After half time, little changed: Telford continued to keep us under pressure, which our defence were coping with, and I was beginning to think both “we’re going to crack at some point” and “I wonder if Telford will end up regretting not making more of those chances”, when on 74 minutes we brought on Darryn Stamp for Graeme Armstrong who had toiled had for little reward.

Darryn immediately brought a new attribute to the team: that of being a big tall centre-forward, which meant that more of the balls we played forward (particularly those half-pass/half-clearance ones) would tend to stick, and it was our turn to put Telford under pressure for the first time.

The next few minutes were quite even, with chances at both ends coming, until Telford defender Lee Vaugan made a very costly error on about 80 minutes: already on a yellow card, he raised his hands to block a pass and duly received his marching orders. A penalty appeal from Gateshead was turned down (quite possibly correctly — it had seemed more ball-to-hand to me than the other way around) but the balance of power in the game had definitely shifted.

And then, on 82 minutes, and from a rather innocuous looking free kick around 35 yards out, Wayne Phillips hit a curling ball into the penalty area which came close to an awful lot of people but didn’t seem to deviate in flight much (although I think there was a slight deflection) which ended up curling straight into the far corner of Telford’s net.

One-nil to the Tynesiders.

That was obviously the cue for Telford to launch wave after wave of attacks which were — mostly — comfortably dealt with by Gateshead’s defence (although a couple whistled alarmingly close), and although we had a couple of half chances on the break at the other end, after four minutes of excruciating injury time that was finally that.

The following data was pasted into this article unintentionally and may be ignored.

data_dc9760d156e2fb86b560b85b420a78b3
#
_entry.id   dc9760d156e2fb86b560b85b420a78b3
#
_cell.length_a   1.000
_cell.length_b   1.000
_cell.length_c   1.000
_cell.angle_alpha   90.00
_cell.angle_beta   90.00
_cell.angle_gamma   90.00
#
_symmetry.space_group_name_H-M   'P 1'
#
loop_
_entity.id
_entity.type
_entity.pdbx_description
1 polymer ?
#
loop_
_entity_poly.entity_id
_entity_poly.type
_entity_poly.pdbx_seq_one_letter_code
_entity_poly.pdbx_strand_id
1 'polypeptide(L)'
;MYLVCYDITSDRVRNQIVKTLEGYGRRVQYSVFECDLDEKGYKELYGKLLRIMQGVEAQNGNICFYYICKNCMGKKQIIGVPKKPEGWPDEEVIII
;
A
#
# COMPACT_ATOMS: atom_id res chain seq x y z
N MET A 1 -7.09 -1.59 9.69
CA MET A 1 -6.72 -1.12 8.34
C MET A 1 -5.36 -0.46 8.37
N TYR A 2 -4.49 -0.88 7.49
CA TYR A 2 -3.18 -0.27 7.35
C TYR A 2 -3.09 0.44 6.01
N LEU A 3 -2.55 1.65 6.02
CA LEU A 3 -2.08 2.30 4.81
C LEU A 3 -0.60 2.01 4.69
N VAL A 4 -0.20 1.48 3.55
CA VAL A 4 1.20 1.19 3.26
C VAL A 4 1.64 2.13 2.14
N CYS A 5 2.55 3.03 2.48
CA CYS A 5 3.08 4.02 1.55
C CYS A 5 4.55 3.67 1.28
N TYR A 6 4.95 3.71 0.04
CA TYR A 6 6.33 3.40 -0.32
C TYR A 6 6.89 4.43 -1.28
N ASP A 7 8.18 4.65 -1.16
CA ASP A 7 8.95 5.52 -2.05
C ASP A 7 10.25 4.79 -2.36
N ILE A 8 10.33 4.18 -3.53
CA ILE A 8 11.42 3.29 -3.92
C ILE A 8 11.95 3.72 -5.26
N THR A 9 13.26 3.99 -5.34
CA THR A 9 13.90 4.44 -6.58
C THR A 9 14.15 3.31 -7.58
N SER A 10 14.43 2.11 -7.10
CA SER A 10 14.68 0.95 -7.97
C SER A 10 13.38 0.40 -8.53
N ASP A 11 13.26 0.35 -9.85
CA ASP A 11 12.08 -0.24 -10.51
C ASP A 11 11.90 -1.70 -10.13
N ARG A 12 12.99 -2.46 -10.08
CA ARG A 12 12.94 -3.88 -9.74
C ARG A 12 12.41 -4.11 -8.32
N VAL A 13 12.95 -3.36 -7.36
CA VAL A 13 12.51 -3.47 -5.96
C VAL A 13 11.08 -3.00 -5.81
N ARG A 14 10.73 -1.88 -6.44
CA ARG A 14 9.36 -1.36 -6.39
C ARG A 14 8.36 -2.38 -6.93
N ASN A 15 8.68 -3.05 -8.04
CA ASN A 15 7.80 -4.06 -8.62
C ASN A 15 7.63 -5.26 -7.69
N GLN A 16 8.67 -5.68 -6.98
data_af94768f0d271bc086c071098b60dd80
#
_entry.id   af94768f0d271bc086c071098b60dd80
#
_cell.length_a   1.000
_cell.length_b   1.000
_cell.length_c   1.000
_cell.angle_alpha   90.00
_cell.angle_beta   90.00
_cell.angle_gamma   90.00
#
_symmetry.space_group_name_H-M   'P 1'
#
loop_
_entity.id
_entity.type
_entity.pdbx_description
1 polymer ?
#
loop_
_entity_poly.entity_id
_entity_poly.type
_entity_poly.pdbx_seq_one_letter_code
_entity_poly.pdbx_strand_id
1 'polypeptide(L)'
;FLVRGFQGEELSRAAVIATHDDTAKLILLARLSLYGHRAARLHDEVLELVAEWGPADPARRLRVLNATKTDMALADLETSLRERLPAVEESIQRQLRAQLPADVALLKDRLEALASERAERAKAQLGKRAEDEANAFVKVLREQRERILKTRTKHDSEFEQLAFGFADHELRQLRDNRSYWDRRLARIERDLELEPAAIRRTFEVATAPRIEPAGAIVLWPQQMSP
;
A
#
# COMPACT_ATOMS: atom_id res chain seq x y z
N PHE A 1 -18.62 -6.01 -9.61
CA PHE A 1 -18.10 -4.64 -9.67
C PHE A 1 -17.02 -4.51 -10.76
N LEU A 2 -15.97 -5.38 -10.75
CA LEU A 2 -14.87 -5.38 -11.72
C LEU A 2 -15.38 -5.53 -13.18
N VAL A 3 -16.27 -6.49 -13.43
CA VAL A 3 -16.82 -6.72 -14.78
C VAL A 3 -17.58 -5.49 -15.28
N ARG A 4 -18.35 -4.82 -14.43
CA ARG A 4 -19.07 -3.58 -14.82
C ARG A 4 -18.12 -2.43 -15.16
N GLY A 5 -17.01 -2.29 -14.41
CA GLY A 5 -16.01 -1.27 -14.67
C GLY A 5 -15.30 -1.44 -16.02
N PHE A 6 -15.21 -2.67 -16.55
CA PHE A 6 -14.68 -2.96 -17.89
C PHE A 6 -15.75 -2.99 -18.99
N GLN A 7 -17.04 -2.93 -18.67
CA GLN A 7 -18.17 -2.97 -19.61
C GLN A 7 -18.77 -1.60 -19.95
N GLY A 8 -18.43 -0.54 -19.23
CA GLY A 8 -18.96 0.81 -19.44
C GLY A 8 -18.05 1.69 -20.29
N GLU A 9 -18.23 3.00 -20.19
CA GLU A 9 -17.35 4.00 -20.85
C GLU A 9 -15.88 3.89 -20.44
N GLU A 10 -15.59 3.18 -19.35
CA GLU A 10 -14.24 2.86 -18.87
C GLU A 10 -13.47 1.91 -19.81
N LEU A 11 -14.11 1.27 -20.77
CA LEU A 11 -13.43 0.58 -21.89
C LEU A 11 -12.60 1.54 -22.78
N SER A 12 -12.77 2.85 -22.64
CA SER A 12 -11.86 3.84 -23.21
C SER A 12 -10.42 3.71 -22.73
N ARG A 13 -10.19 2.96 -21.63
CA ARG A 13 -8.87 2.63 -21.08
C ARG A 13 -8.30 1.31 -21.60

Chants of “we are going up” echoed around the stadium despite my pointing out the tense problem to several people (”we were going up, we have now gone up”), and it was time for the official presentations to the match officials, the runners-up, and then of course Gateshead FC, the play-off winners.

Only we weren’t particularly bothered about watching the presentations (it was the match and the result which were important after all), so we retired to the Schooner nearby for a quick after-match pint instead, and all texted various people to celebrate Gateshead’s promotion, and prepare for next season’s games (back in the Blue Square Premier — aka ‘the football conference’ — after a gap of just over 10 years) against the likes of Oxford United, Wrexham, York City, Luton Town and AFC Wimbledon next season…

…but we still had time to spare a thought for the Telford fans, as we’ve all been on the end of long away trips with nothing to show for it (an FA Cup second round tie against Swindon, lost 5-0, with around 13 hours sat on the coach in one day springs to mind), Telford had put up a fine fight and for much of the game were possibly the better team. I’m sure that with their support, and with that team, they’ll be mounting another challenge for promotion next season, so maybe we’ll meet again in the Blue Square Premier the year after next? … assuming of course Gateshead don’t win a third successive promotion…!

Thank you very much, Graham Wood, Ian Bogie, and everyone else off the pitch who deserve as much credit as the lads on it.

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1 Comment to Blue Square North Playoff Final: Gateshead v AFC Telford

  1. TGRWorzel says:

    May 9th, 2009 at 12:28 pm

    What can I say, other than well done Gateshead. A particularly impressive achievement to gain two successive promotions. The team obviously wanted the success and worked hard for it.

    Southampton FC please note !